In the early 1990s, Abney’s sisters introduced her to Jance’s books and she was soon hooked. Jance’s earlier books follow J.P. Beaumont, a homicide detective with the Seattle Police Department. She later introduced series with other protagonists, notably Sheriff Joanna Brady in Bisbee.

Abney said she was reading a Joanna Brady book and recognized the details of Jance’s description of the small town as being from the 1960s, although it was set decades later.

Abney said she told her sister about her suspicion that Jance knew Bisbee from the 1960s and that she might, therefore, know Davis. Her sister was skeptical but told her she would ask the author at an upcoming book signing.

When questioned at the bookstore, Jance immediately replied that she grew up in Bisbee and that “of course” she knew Davis. Everyone from the town knew the hometown hero.

In fact, Jance and Davis went to school together. Jance admits that she had a bit of a crush on the handsome, smart boy, who was a year ahead of her, but concedes that he didn’t pay her any mind.

“I was the scrawny awkward girl, the one with glasses and a fair amount of brains, sitting in the third seat in the row of desks next to the window,” Jance later wrote. “Doug sat in the third seat in the middle row. If I was the wallflower, he was the star, literally the big man on campus.”

Davis was popular in the town long before Vietnam. He was a stellar student, a gifted athlete and a kind person. He graduated valedictorian and was accepted into West Point.

After the book signing, Jance called Abney and the two spoke about Davis and Bisbee for hours. They later met up in the Seattle area and became friends in a relationship that has lasted more than 30 years.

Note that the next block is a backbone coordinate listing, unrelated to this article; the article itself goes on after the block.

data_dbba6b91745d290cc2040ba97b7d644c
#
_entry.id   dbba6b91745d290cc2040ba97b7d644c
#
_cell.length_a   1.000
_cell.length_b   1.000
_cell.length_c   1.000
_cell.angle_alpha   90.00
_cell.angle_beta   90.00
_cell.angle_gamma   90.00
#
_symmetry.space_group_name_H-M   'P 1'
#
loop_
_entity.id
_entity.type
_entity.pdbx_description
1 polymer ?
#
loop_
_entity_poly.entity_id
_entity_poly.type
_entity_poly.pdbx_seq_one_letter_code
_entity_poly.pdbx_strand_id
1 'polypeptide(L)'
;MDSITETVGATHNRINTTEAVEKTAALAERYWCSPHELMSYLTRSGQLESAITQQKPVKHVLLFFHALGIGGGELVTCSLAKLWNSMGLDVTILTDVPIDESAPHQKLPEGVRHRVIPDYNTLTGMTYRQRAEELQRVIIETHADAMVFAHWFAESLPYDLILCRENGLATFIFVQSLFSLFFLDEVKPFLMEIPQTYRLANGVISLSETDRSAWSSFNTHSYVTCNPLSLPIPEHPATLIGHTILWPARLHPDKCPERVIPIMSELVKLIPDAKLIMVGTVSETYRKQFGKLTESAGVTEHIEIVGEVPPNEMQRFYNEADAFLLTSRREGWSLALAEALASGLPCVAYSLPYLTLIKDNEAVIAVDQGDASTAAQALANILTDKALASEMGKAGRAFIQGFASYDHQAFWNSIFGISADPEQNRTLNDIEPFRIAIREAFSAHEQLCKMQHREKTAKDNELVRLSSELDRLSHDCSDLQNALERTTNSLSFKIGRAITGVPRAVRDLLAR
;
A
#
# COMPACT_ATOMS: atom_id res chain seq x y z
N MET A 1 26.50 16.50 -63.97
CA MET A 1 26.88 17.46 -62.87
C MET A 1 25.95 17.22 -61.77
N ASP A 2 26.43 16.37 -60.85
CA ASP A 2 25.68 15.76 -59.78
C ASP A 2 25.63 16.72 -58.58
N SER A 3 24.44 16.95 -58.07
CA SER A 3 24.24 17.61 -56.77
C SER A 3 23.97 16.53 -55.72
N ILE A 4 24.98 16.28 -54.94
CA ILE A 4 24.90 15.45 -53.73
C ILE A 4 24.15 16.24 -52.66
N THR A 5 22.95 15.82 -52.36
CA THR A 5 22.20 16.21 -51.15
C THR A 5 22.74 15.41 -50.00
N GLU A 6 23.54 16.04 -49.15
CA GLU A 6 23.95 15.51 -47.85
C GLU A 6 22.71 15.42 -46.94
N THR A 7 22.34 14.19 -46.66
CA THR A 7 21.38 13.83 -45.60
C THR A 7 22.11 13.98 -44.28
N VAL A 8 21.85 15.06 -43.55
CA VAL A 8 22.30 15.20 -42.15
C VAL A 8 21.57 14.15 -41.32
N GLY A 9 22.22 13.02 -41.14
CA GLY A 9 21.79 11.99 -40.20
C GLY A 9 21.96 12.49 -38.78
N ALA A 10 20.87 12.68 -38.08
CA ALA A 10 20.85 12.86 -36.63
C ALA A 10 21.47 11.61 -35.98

“Douglas is what brought us together,” she said. “Many times in our friendship we have reflected on our memories of him and our admiration of him.”

Jance pointed out that Abney only knew Davis after West Point. She was glad to be able to fill in for her friend some details of Davis’ younger years in Arizona, like her memory of him wearing a toga for a Latin Club party.

About ten years ago, Jance called her friend and asked what she would think about her incorporating Lt. Davis into one of her books. She thought about it for a day and called her back, saying that she trusted her to honor his memory. Over the next few months, Abney filled in the details of her life with Davis and shared letters of sympathy.

“In the process, I began to gain some insight into the young man Doug Davis became after I lost sight of him,” Jance wrote.

Both Doug — who is named Lennie in the story — and Bonnie become integral characters in “Second Watch.” In the story, Beaumont the soldier appears to him in a drug-induced dream, asking him to find his widow. The detective tracks down Bonnie on Whidbey.

Years later, another Coupeville resident, Judy Lynn, became hooked on Jance books. She was reading “Second Watch” and wondered if “Bonnie” in the novel could be her friend. She contacted Abney and learned the story.

Soon afterward, the three women were laughing, talking and taking selfies at a Bellevue cafe.